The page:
Unemployment among Iraq- and Afghanistan-era veterans stood at 12.1 percent in 2011, a slight increase over the previous year, according to a report issued Tuesday by the U.S. Bureau of Labor Statistics.

By comparison, the unemployment rate for non-veterans decreased from 9.4 percent to 8.7 percent over the same period.

The jobless rate for all veterans was 8.3 percent in 2011, down slightly from 2010, according to the BLS annual report.

The report found that unemployment continues to be particularly high among young male veterans of Iraq and Afghanistan in the 18- to 24-year-old age group. The figure stood at 29.1 percent in 2011, compared with 17.6 for their non-veteran counterparts.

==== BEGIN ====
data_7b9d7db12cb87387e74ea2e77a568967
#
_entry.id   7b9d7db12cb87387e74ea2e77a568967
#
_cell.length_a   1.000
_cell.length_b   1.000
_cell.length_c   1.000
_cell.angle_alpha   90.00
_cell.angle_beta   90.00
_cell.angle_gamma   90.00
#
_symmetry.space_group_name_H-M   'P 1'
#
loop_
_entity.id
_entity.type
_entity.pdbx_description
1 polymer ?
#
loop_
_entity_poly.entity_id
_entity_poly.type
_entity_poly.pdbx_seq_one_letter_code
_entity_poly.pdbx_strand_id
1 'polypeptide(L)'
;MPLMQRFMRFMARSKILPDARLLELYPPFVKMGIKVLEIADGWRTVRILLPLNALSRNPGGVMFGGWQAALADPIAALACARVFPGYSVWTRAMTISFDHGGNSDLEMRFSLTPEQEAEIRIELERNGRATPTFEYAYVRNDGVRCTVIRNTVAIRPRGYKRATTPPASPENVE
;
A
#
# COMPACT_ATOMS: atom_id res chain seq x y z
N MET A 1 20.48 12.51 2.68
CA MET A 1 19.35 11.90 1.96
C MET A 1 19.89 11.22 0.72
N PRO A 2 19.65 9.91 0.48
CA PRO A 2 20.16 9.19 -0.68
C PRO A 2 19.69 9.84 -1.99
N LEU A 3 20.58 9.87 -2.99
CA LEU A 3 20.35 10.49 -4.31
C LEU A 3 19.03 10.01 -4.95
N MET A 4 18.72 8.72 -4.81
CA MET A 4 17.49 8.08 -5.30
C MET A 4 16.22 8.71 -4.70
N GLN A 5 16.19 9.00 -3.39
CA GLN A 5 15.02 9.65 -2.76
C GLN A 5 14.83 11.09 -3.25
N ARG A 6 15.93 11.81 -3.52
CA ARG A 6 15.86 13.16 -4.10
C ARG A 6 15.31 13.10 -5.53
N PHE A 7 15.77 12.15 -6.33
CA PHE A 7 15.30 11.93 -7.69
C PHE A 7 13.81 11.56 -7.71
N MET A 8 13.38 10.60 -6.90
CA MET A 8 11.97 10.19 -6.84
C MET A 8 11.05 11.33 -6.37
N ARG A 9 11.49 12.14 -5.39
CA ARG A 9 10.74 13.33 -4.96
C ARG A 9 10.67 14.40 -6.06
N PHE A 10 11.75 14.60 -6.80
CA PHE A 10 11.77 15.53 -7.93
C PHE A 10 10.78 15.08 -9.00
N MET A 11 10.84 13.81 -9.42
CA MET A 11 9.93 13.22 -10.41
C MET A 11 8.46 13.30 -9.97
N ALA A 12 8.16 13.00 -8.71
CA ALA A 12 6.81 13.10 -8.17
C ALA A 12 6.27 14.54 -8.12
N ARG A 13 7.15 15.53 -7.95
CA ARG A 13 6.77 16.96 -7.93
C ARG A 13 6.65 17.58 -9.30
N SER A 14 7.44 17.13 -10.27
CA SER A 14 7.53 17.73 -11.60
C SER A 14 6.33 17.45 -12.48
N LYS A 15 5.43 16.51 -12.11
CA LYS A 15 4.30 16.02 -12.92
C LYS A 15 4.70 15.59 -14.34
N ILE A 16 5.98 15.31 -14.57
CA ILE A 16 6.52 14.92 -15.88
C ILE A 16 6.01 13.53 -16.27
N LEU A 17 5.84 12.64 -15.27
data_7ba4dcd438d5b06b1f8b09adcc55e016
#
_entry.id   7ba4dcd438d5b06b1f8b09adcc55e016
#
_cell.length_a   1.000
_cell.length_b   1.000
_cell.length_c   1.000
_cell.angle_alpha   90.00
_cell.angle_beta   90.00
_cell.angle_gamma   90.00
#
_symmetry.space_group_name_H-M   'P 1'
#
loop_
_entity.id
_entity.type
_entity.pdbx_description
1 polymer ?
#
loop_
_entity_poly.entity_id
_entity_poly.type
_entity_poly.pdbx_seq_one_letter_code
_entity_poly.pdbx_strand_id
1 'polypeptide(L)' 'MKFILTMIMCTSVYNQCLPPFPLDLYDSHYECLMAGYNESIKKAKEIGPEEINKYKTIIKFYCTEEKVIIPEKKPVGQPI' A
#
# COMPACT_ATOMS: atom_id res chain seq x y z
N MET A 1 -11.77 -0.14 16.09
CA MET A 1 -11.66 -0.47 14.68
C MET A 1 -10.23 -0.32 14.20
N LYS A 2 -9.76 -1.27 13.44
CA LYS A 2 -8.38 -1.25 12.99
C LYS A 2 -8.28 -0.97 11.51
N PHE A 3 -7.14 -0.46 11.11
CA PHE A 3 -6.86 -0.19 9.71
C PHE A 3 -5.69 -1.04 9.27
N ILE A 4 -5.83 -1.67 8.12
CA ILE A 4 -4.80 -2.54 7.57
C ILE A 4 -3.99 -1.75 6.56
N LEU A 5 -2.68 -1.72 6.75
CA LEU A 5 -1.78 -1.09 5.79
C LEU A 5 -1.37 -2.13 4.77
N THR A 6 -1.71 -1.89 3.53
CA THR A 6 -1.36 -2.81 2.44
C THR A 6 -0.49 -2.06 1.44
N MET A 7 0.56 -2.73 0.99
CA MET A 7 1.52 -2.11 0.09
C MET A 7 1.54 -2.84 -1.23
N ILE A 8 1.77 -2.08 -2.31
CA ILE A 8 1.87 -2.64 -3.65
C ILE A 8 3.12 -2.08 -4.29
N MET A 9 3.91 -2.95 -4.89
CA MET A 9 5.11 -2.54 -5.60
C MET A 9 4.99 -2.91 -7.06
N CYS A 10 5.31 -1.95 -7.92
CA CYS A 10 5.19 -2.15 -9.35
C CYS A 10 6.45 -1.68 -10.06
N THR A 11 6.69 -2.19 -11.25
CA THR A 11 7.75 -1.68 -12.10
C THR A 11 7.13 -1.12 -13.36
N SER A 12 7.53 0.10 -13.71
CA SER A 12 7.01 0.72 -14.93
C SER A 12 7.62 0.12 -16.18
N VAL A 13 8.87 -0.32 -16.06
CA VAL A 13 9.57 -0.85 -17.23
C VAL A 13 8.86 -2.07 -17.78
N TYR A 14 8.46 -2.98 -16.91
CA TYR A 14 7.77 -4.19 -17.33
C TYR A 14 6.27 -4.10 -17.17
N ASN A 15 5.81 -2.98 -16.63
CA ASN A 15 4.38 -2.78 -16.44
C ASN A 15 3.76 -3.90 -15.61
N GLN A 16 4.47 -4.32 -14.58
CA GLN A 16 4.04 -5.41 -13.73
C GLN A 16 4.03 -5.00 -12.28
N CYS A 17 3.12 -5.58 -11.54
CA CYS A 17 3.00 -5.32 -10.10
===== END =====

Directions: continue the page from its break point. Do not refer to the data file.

“This annual report underscores the importance and the urgency of President Obama’s initiatives to increase employment among veterans,” Secretary of Labor Hilda L. Solis said in a statement.

Recent monthly reports from the BLS have shown a significant drop in unemployment among Iraq- and Afghanistan-era veterans during the first two months of 2012, down to 9.1 percent in January and 7.6 percent in February.

The monthly figures are considered snapshots and not as accurate a measure as the annual reports.

Some veterans advocacy groups have called the 2012 figures misleading and have warned against complacency.

Retired Marine Corps Gen. James L. Jones, who is co-chairman of the Call of Duty Endowment, a nonprofit focused on veterans employment, called for “a more holistic and more cohesive” approach to the problem, including more public and private partnerships.

“Without some sort of action, the rates will continue to grow,” Jones, the former U.S. national security adviser in the Obama administration, said in an interview Tuesday.

The BLS annual report also said that 26 percent of veterans in this post-Sept. 11, 2001, era report having a service-connected disability, compared with 14 percent of all veterans.